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Published by Adekunle Yusuf

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Published by: Adekunle Yusuf on Nov 20, 2010
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Mobile Phones and the Emerging PrivacyInvasion Issues in West Africa
Though it came into the continent like an unexpected visitor, the cellphone has become an inseparable companion of most Africans. It has not just become a new daily fixture in the lives of inhabitants of the world’ssecond most populous continent, mobile phone is fast replacing its oldcousin, analog telephony. Since its arrival in the late 1990s, mobiletelephony has continued to redraw Africa’s social architecture, with morethan 90 per cent of telephones lines in the continent being mobile phones
.Like their counterparts in other climes, a large chunk of Africa’s estimated 1billion people have embraced this social revolution, using this sweetheartconsumer technology to break barriers that hitherto existed in all sphere of their lives.
Because this leveler provides the much-needed template for
See Africa - making money at the bottom of the market, available athttp://www.reportlinker.com/ci02083/Mobile- Telephony.html/coverage/World:Africa/mode/premium(accessed on November 12)
With 49 per cent annual growth rate between 2002-2007, as opposed to Europe’s17 per cent, Africa’s mobile telephony is poised to achieve enormous expansionpotential predicted for it. Identifying informational challenges as the bane of thegrowth of commerce in developing countries, Abi Jagun, Richard Heeks and JasonWhalley concluded that mobile technology possessed the magic wand to solving theproblems militating against the growth of micro enterprises in evolving economies.See The Impact of Mobile Telephony on Developing Country Micro-Enterprises: ANigerian Case Study. Journal of Information Technologies and International
staying in touch with their loved ones, transacting businesses more easily,and reaping many other gains from cheap telephony, mobile phone meansmore than a new communication device to many ecstatic Africans.Indeed, cheap telephony has become a tool of empowerment, one thatis fast opening up a floodgate of opportunities in knowledge disseminationand harnessing huge economic and technological potential existing in sub-Saharan Africa.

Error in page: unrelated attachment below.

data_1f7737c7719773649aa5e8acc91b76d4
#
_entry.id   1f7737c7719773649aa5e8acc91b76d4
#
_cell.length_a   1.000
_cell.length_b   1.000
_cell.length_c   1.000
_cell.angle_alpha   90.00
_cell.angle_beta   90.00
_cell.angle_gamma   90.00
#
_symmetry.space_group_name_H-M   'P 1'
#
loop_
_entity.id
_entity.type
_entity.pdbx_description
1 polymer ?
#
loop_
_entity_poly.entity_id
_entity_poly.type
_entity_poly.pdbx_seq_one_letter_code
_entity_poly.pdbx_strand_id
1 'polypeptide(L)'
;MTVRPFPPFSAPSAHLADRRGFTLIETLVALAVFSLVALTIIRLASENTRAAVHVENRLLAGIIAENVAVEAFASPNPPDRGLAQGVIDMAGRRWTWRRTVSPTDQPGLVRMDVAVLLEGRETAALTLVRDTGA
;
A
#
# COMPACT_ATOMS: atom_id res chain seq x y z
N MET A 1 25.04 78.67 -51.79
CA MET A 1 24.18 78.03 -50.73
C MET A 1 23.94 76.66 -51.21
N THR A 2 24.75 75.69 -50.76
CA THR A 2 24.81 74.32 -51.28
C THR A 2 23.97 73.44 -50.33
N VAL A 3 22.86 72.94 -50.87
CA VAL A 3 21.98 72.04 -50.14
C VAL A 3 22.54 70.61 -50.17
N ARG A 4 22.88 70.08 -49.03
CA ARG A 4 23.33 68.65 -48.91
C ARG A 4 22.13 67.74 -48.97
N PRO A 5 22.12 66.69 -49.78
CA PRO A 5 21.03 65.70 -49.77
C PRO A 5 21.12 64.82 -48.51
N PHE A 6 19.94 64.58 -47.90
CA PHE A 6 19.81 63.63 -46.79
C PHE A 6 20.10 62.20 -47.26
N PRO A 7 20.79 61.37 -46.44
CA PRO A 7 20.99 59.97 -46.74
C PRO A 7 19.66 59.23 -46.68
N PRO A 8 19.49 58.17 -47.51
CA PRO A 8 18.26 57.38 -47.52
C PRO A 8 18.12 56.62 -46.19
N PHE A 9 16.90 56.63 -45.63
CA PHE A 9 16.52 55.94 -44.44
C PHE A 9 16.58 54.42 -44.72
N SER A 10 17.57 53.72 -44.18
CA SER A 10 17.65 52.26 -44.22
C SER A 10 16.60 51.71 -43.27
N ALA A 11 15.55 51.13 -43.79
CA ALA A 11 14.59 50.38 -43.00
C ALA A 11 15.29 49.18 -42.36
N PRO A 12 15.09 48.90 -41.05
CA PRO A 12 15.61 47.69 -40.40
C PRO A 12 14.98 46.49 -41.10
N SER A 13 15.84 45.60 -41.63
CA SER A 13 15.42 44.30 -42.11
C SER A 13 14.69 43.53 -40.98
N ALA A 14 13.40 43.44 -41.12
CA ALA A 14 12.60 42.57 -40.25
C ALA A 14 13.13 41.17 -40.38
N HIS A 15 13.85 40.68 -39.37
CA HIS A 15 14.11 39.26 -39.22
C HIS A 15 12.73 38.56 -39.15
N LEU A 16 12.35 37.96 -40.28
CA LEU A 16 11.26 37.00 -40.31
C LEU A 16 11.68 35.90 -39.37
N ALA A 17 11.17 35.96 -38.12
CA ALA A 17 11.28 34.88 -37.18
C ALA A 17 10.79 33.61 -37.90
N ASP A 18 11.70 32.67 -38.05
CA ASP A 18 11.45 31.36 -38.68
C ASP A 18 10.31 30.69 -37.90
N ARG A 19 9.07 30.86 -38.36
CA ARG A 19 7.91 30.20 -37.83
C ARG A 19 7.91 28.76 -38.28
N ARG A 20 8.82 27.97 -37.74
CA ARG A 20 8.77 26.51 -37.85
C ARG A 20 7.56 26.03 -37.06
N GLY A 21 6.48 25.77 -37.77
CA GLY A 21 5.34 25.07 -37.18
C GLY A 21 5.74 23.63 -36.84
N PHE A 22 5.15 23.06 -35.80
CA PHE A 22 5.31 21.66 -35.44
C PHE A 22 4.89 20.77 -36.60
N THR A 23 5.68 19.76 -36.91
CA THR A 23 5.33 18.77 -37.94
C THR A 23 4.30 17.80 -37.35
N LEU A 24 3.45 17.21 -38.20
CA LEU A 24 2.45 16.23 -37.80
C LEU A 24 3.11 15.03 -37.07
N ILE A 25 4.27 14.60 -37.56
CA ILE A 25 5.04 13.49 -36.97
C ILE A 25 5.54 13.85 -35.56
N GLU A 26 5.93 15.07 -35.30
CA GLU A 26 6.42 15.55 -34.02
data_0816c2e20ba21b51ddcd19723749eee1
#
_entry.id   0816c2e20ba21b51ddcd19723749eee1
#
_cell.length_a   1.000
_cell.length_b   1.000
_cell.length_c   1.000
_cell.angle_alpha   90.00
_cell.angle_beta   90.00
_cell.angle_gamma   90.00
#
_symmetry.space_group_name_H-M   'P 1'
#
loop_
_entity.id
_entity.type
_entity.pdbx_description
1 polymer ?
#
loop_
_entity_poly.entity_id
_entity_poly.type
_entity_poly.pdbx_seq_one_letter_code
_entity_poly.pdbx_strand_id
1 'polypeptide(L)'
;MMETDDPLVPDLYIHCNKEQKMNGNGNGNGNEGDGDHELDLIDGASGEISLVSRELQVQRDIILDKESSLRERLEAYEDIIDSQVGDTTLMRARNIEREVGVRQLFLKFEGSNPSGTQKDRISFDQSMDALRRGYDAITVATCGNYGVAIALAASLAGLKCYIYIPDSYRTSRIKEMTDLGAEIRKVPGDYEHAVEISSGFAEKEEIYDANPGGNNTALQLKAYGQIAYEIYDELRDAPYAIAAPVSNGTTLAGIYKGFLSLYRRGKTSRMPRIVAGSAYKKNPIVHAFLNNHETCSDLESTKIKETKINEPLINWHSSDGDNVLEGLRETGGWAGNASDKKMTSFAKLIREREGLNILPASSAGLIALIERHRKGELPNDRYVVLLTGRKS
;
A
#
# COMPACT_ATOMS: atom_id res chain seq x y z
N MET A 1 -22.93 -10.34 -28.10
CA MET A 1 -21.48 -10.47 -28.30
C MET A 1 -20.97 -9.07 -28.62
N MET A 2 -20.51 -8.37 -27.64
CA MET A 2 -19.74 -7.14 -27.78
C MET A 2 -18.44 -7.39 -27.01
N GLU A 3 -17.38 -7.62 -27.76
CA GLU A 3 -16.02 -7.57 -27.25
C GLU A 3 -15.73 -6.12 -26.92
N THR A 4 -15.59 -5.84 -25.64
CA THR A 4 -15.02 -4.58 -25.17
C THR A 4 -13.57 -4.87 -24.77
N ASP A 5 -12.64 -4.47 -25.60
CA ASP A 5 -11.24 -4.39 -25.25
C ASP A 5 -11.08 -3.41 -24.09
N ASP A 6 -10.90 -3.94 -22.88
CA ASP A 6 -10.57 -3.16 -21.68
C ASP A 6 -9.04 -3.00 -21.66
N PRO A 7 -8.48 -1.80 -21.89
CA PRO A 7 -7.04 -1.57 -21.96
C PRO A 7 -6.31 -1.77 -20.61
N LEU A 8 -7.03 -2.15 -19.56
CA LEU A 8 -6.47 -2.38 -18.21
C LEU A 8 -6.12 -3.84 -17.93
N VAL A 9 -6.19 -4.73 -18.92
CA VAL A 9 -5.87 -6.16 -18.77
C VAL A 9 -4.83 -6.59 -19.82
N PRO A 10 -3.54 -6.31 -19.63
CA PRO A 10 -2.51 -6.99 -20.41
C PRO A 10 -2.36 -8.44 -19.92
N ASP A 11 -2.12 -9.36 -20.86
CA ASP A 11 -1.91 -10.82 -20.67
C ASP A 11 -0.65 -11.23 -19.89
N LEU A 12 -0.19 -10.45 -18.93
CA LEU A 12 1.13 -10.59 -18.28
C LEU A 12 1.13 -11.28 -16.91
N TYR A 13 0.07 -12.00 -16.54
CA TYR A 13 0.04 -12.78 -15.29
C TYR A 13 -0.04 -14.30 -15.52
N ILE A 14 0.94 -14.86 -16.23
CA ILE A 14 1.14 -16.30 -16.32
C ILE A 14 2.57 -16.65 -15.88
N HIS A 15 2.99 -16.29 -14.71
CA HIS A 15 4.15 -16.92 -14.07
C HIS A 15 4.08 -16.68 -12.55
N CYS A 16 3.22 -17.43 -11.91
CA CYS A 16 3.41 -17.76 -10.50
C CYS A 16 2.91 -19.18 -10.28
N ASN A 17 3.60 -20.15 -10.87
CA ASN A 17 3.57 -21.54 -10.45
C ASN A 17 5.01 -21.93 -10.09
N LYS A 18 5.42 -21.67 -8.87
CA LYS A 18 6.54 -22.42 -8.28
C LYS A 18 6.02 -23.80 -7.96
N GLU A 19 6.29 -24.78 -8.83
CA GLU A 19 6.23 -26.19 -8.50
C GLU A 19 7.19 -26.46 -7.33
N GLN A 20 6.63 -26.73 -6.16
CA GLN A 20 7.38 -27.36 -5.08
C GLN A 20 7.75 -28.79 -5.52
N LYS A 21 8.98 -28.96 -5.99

This mood was captured very succinctly in a landmark study of the impact of mobile telephony on the social, economic andpolitical landscape of the continent:
One in fifty Africans had access to a mobile phone in2000 and by 2008 the figure was one in three. This isa revolution in terms of voice communication,especially for areas where land lines were still rare at the end of the 20
century. …this new technology is(re)shaping social realities in African societies and how Africans and their societies are, in turn, shapingthe technologies of communication.
Given its pervasiveness in Africa, mobile communication isspeculated to be the region’s second most-used information and
Development. Volume 4, Number 4, Fall/Winter 2008.
Read further in Information, Communication, and Power: Mobile Phones as a Tool forEmpowering Women in Sub-Saharan Africa;http://www.simoncolumbus.com/2010/10/25/information-communication-and-power-mobile-phones-as-a-tool-for-empowering-women-in-sub-saharan-africa/
For a cartographical analysis and description of how this technology has altered thecultural, social, economic and political space in Africa, see Mirjam de Bruijin, FrancisB. Nyamnjoh and Inge Brinkman (2009: 11-22)
communication technology in the 21
century – besides radio.
By the end of 2009, there were 454.8 million mobile phone subscribers in Africa.
Yet, thehorizon appears very bright and promising for the sector in this developingworld. Going by the latest statistics of the International TelecommunicationUnion, ITU, as global mobile phone connection is expected to jump from5.3 billion in 2010 to 7.1 billion in 2014, the emerging markets of Africa andAsia will contribute the lion’s share of this projected boom.
Out of a total53 countries in Africa, West Africa’s 16 nations, which constituted the mainstudy area of the current research, accounted for 30 per cent of thecontinent’s entire mobile technology subscriber base by the close of 2009.The remaining three sub-regions, 37 countries in all, provided 70 per cent.(See the diagram 1 below).
See Gender Assessment of ICT Access and Usage in Africa, volume 1 2010 PolicyPaper 5; sourced from Research ICTAfrica:http://www.researchictafrica.net/new/images/uploads/Gender_Paper_May_2010.pdf 
Although the global credit crunch reared its ugly head in the African telecom sectorin 2009, the region recorded consistent impressive growth record, having 22 per centgrowth fact sheet in 2009, 35 per cent in 2008 and 42 per cent in 2007. Read furtherin
(accessed onNovember 3, 2010)

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